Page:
A Fatter Forest

New options for wide-tired riders.

Over-snow bikers (aka, “fat-bikers”) and UTV (utility vehicle) enthusiasts have reason to rejoice, thanks to the Custer Gallatin National Forest’s recent revisions to the Gallatin Forest Travel Management Decision. Based on those revisions, fat-bikers can enjoy many of the forest’s marked and groomed snowmobile trails, including trails in Hyalite.

Also growing in popularity and demand, UTVs that are less than 50 inches wide (often called side-by-sides) can now be used on Custer Gallatin Forest ATV trail systems as well. The Custer Gallatin National Forest will provide trail-riding opportunities for UTVs in response to growing demand, making UTV riding on the Custer Gallatin coincident with the Helena, Lewis and Clark, and Caribou-Targhee national forests. UTV enthusiasts need to ensure their vehicles are street-legal if riding on National Forest System roads.

Remember that you’re not the only one using these trail systems, so please ride safely and responsibly and be respectful of other people, wildlife, and the landscape you’re enjoying. Follow trail etiquette and yield to pedestrians and stock to ensure everyone has a pleasant experience. In addition, during the fall season, bears are often in lower elevations foraging before winter sets in. Don’t put yourself, others, or bears in unnecessary danger—carry your bear spray and have it readily available and follow food-storage guidelines.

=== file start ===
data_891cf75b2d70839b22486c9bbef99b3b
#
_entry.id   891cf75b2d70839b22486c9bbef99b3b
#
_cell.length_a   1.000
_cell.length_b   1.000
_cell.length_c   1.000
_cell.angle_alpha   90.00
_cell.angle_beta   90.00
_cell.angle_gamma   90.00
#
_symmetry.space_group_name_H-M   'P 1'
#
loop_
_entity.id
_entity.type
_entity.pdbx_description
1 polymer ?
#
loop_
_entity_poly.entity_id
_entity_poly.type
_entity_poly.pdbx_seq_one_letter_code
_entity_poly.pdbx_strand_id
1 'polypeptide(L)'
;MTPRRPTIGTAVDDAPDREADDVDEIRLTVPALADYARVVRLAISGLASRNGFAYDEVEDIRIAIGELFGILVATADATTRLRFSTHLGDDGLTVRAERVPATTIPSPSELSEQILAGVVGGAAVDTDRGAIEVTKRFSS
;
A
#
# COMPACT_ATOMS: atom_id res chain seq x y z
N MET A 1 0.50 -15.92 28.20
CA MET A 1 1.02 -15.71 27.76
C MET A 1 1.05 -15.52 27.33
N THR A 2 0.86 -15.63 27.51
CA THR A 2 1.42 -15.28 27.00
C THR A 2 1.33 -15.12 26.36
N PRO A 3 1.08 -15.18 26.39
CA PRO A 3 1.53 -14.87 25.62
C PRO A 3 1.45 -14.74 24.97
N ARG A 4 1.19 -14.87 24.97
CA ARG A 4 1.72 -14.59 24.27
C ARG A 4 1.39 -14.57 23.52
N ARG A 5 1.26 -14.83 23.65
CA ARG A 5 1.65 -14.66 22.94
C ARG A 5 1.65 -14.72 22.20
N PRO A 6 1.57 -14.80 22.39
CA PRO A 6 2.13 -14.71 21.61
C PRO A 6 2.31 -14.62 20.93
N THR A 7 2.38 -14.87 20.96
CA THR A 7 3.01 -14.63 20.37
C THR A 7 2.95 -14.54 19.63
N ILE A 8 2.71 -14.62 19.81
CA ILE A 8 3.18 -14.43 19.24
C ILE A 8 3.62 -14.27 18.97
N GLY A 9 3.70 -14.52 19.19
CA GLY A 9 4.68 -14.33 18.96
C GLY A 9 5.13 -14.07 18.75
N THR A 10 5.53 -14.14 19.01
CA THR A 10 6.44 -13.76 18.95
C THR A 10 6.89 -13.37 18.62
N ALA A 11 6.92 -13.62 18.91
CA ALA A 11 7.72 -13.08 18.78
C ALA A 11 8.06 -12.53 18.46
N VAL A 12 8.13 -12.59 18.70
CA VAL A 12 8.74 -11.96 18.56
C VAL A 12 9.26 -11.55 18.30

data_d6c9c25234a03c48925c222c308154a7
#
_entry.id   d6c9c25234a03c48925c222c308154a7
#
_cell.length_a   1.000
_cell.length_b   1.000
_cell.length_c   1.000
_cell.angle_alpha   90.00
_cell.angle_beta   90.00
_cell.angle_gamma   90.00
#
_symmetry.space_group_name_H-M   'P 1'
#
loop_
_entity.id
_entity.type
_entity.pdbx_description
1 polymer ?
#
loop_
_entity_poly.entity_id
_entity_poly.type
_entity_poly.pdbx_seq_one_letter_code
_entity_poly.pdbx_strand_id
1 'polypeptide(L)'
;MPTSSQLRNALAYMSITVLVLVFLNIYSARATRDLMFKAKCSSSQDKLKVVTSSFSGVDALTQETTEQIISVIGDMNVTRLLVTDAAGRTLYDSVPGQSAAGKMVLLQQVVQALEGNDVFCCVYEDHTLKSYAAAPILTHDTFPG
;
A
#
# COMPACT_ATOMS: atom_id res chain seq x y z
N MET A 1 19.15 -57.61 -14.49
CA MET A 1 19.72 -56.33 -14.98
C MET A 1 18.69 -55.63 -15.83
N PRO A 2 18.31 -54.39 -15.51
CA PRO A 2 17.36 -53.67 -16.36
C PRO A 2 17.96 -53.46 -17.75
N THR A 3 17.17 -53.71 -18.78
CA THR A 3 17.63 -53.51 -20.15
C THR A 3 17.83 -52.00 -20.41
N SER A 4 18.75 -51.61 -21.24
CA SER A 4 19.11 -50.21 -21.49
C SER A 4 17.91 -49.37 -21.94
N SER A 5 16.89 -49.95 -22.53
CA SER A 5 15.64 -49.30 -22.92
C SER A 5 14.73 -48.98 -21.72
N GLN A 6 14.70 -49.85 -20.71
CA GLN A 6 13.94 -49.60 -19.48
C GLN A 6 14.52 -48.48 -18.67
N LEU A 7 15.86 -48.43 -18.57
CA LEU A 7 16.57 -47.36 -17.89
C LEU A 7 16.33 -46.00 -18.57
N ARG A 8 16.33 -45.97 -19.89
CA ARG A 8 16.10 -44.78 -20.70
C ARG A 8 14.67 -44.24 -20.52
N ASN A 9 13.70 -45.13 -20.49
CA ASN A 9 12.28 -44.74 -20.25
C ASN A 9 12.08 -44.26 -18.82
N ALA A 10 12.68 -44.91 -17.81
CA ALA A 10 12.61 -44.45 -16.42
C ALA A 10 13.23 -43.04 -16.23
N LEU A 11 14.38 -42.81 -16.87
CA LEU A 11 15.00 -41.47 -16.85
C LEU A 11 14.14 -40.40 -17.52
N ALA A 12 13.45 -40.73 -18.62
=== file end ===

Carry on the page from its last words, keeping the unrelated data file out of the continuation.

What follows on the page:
Finally, stop by or call your local ranger district office to find out which trails are open and what condition they’re in, and to pick up a map. For more info, visit fs.usda.gov and search for the Custer Gallatin.

Marna Daley is the public affairs officer for the Custer Gallatin National Forest.